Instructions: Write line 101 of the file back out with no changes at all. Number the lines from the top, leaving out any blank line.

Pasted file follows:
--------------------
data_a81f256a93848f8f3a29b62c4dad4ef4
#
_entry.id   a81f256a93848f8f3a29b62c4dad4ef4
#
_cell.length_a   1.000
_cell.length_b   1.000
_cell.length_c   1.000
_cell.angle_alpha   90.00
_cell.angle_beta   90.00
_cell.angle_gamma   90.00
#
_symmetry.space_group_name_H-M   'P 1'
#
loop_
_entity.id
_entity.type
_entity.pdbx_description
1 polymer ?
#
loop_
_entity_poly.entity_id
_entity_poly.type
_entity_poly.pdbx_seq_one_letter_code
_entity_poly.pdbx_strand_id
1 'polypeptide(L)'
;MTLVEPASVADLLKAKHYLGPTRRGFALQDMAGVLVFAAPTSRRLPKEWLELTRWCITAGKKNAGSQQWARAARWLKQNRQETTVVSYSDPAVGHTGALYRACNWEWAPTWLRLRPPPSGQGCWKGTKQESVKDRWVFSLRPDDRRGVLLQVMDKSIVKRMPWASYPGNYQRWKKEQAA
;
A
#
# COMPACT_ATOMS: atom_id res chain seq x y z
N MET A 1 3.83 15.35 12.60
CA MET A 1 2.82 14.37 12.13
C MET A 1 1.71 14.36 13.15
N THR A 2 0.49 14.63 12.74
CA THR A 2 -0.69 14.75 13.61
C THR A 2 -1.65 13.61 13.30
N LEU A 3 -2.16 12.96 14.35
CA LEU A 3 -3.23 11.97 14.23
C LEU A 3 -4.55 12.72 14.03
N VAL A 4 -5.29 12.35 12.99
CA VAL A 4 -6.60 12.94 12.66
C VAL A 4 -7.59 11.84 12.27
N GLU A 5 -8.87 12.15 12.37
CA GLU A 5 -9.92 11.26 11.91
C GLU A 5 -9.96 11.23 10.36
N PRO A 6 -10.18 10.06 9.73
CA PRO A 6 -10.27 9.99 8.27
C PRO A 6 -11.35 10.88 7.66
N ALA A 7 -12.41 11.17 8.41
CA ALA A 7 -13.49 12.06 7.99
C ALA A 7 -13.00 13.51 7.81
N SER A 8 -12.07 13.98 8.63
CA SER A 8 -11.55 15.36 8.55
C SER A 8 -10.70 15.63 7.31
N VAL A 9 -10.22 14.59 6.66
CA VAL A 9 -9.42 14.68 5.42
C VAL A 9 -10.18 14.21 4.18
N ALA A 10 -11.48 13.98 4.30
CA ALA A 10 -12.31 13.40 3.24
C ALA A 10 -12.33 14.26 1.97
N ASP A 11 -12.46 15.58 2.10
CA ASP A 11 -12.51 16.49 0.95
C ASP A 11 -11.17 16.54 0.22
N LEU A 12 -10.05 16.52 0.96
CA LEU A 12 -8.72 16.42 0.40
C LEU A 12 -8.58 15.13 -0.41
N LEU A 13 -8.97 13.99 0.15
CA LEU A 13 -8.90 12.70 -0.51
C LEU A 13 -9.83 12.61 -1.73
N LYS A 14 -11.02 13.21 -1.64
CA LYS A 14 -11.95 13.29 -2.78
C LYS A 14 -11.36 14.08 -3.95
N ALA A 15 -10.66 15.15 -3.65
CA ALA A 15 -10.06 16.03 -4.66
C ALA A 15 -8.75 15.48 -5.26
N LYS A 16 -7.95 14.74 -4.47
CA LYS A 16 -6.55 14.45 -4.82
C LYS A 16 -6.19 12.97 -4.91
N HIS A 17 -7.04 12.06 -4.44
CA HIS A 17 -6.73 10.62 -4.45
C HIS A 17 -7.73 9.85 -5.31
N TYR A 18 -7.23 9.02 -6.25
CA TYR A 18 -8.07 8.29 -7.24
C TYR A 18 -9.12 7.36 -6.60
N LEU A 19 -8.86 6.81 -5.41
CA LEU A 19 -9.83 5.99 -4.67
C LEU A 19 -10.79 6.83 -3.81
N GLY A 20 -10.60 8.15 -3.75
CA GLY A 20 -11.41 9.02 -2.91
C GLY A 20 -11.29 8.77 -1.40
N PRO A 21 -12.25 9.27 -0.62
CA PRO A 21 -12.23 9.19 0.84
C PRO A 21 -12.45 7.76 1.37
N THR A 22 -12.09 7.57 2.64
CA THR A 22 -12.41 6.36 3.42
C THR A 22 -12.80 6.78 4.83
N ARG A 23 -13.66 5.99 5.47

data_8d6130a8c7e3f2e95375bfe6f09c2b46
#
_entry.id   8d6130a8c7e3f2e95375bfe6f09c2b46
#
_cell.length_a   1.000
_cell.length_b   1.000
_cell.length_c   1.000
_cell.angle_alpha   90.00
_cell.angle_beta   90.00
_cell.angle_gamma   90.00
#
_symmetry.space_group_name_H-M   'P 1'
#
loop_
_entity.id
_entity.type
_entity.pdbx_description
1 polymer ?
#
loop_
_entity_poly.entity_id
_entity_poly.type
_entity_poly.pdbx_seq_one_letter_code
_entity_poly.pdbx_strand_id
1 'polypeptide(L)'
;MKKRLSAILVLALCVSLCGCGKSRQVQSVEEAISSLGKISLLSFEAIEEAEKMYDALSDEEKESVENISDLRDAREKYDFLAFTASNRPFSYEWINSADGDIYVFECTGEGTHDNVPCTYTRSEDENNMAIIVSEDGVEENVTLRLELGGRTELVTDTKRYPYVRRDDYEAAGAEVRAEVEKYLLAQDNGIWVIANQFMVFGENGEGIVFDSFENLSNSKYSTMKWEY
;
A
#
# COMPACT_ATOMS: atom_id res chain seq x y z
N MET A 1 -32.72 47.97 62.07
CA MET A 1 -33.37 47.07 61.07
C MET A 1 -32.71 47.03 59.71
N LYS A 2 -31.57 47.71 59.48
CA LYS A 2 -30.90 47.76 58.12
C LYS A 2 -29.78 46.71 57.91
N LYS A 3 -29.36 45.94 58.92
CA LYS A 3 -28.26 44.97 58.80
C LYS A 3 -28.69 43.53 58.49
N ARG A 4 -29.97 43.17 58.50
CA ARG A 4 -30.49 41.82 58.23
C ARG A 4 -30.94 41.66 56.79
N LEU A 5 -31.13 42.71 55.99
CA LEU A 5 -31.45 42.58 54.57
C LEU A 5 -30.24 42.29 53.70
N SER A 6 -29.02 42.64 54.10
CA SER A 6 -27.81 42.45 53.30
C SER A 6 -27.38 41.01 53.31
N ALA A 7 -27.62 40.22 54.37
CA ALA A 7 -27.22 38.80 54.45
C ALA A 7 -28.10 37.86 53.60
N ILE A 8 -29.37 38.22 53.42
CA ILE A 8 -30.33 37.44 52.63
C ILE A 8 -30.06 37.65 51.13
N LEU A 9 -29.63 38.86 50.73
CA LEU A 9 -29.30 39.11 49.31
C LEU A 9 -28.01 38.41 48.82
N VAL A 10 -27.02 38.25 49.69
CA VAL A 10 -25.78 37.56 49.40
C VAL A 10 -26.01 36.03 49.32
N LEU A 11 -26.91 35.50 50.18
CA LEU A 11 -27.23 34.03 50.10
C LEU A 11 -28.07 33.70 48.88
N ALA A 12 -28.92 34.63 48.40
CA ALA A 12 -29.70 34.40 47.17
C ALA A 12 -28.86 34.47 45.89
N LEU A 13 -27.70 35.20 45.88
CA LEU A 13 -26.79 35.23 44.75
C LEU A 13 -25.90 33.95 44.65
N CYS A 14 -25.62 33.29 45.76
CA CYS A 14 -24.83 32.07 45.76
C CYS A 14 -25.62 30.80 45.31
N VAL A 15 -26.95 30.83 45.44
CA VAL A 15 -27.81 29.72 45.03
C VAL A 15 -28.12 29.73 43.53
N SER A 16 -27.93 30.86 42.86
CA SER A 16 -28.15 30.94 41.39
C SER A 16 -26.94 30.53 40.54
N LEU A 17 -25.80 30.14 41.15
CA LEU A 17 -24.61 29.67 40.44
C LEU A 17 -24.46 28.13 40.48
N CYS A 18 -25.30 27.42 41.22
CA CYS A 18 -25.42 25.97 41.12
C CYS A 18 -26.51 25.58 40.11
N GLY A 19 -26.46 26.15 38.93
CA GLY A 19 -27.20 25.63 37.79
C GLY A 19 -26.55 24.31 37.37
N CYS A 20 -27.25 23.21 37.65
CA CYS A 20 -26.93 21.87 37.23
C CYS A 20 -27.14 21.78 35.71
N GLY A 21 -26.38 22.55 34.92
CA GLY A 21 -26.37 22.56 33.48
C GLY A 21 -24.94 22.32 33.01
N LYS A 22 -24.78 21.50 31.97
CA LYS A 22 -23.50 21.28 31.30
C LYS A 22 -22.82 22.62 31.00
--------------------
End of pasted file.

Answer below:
#